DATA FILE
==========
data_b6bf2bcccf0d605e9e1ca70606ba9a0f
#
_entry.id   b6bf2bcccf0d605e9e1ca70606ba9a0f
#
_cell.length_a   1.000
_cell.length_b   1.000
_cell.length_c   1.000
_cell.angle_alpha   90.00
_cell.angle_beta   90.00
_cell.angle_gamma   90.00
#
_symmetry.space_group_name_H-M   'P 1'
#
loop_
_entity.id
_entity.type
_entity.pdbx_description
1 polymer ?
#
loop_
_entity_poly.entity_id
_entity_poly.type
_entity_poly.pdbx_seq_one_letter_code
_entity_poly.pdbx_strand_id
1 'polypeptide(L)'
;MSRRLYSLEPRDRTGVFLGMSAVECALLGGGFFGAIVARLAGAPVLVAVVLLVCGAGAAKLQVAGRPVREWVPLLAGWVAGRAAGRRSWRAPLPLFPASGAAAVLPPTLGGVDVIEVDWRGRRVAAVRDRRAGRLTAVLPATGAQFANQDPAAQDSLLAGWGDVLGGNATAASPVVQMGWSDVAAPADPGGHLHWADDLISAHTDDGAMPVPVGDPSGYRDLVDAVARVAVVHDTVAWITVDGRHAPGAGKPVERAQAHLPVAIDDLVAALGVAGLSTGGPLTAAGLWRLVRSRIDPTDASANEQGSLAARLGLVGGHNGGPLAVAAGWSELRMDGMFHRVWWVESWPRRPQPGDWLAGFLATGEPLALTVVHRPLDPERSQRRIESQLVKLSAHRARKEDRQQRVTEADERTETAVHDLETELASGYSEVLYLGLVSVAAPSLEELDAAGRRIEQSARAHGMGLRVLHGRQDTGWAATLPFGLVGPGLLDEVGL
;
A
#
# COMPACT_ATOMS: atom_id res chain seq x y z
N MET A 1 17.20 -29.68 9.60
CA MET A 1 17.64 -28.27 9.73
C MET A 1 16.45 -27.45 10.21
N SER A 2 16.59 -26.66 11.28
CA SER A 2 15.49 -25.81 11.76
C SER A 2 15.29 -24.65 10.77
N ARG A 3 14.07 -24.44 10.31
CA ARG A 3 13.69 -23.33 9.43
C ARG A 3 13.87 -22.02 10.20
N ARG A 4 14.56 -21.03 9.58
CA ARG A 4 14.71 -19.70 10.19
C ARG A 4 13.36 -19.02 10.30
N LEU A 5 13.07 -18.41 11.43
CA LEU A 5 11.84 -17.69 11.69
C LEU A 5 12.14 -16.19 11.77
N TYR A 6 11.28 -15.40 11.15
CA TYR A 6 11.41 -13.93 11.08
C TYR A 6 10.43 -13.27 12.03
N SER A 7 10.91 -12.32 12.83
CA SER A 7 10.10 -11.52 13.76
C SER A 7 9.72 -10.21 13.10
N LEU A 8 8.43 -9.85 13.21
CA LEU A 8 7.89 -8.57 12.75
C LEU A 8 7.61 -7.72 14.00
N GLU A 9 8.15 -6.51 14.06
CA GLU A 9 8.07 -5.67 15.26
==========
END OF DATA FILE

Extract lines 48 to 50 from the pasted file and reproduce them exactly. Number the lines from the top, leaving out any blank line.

C TYR A 6 10.43 -13.27 12.03
N SER A 7 10.91 -12.32 12.83
CA SER A 7 10.10 -11.52 13.76